As the big bubble of cryptocurrencies is rapidly deflating in from of our eyes, I can’t stop wondering about the level of naivete and recklessness that is uncovered. My friends and colleagues know the doubts I raised when discussing the alleged omnipotent benefits that the crypto industry could bring to our world. It was even supposed to solve the problems of poverty, whereas by now, it erased the lifetime savings and pensions of many.
It is scary, but there is a pattern that shocks us regularly. In the dot.com bubble, we assumed that page clicks are the new currency. Pets.com, WebVan, and GeoCities were the hot stocks, making investors believe that the “new economy” rewrites economic laws. On came the housing boom, Ninja (no income, job, or assets) loans were granted to finance mansions based on the simple idea that housing prices will always climb. And when it could not get any sillier, cryptocurrencies started to spoil the uninitiated with equally simple but flawed ideas. Only because you call it as such, a blockchain token is no currency. It lacks all essential features. At the same time, our search for heroes in each of those crisis waves elevated individuals like Kenneth Lay, Bernie Madoff, Elizabeth Holmes, and Sam Bankman Fried to fame.
In each of these crises, investors gave up on their basic assessment principles. FOMO replaced logic. We can see that at those prominent levels. We also see it on a much smaller scale in impact finance, a world that is dear to my heart. So often it seemed that business initiatives in the impact space had to copy business models from Silicon Valley, financed by VCs or Investment Bankers. Their commitment to delivering true impact is just an insult to the intelligence of the people on the ground who were hoping for much simpler, straightforward solutions to basic needs, not a brave new world.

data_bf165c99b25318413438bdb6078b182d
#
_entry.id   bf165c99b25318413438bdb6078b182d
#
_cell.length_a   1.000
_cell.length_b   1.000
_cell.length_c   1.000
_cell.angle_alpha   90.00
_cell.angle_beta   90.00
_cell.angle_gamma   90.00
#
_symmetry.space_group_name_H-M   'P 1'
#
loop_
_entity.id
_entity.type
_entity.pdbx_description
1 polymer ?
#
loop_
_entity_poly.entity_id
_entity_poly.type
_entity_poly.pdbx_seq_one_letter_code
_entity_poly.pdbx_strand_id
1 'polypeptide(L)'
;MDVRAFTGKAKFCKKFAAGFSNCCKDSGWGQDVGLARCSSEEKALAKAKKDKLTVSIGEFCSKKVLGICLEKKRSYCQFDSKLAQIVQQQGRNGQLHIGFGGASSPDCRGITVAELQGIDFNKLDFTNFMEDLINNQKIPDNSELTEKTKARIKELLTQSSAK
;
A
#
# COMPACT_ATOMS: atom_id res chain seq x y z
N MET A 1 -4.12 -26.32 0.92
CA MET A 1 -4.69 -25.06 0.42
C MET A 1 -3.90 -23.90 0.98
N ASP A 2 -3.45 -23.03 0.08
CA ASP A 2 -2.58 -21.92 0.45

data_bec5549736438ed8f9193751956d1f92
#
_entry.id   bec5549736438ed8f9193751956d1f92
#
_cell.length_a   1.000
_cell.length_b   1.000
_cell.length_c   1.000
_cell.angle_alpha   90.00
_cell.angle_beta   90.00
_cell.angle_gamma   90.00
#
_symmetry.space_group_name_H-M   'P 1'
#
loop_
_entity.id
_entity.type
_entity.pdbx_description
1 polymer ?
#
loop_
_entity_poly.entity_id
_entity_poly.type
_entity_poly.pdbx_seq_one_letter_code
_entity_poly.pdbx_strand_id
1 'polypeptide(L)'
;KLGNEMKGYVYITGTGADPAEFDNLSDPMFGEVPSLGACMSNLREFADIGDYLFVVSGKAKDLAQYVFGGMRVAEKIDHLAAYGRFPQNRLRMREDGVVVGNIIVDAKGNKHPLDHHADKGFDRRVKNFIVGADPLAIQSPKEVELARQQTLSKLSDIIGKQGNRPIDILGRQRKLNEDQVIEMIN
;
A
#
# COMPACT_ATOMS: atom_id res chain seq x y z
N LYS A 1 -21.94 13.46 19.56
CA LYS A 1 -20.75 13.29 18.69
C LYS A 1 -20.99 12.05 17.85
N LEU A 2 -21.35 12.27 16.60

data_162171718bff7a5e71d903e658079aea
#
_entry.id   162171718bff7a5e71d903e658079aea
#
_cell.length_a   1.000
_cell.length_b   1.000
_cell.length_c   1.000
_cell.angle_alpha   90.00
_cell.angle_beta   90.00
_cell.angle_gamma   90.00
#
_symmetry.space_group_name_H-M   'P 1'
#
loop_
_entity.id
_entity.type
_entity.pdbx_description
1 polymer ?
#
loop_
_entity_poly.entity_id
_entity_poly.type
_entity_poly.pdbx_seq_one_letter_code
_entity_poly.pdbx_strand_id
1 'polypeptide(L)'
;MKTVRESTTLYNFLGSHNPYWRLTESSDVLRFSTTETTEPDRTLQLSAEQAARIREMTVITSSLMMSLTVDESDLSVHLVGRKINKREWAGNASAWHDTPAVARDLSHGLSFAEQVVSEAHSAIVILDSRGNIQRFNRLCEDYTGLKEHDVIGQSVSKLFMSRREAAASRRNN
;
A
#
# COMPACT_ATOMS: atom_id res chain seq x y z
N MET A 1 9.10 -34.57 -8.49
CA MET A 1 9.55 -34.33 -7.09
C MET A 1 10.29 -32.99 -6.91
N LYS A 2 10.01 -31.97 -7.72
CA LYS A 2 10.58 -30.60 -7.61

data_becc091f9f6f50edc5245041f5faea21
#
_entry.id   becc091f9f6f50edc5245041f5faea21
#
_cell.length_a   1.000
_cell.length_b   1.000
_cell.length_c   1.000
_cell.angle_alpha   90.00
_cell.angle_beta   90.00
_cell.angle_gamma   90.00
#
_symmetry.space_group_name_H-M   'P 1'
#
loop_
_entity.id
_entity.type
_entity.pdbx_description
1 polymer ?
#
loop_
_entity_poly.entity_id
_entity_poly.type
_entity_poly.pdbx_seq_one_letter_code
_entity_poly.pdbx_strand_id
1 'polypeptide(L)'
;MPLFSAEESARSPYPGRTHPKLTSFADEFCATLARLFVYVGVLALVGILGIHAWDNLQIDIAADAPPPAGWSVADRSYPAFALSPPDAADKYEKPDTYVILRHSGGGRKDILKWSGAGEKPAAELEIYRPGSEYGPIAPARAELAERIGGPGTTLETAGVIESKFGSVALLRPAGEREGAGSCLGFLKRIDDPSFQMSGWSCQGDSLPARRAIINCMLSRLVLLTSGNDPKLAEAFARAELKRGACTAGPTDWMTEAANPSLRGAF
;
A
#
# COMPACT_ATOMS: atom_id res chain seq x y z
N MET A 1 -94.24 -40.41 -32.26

Then, there is the often-belittled traditional entrepreneurial approach, start a small business, dedicate your work life to it, learn, grow, adjust, build experience and relationships with business partners and local financial institutions, and provide employment, repeat. The Long Game” as beautifully promoted by Simon Sinek. This is what long-established providers in the impact space promote, this is what caught my interest over 20 years ago, made me change the direction of my career, and defined my personal impact goals. It seems boring and does not make it to the headlines of business papers, Ted Talks, or conference keynotes, but it has one major benefit: it works, and it works long term.
The key here is to stay focused, keep your eyes on the ball, and don’t be distracted by crazy trends or free-riders. Do not become defensive if the high impact only becomes visible after many years of work. Solid work pays off, experience has value. It does not always require a revolutionary idea to change the world. Patience, persistence, and an open mind to corrective measures can achieve more lasting changes.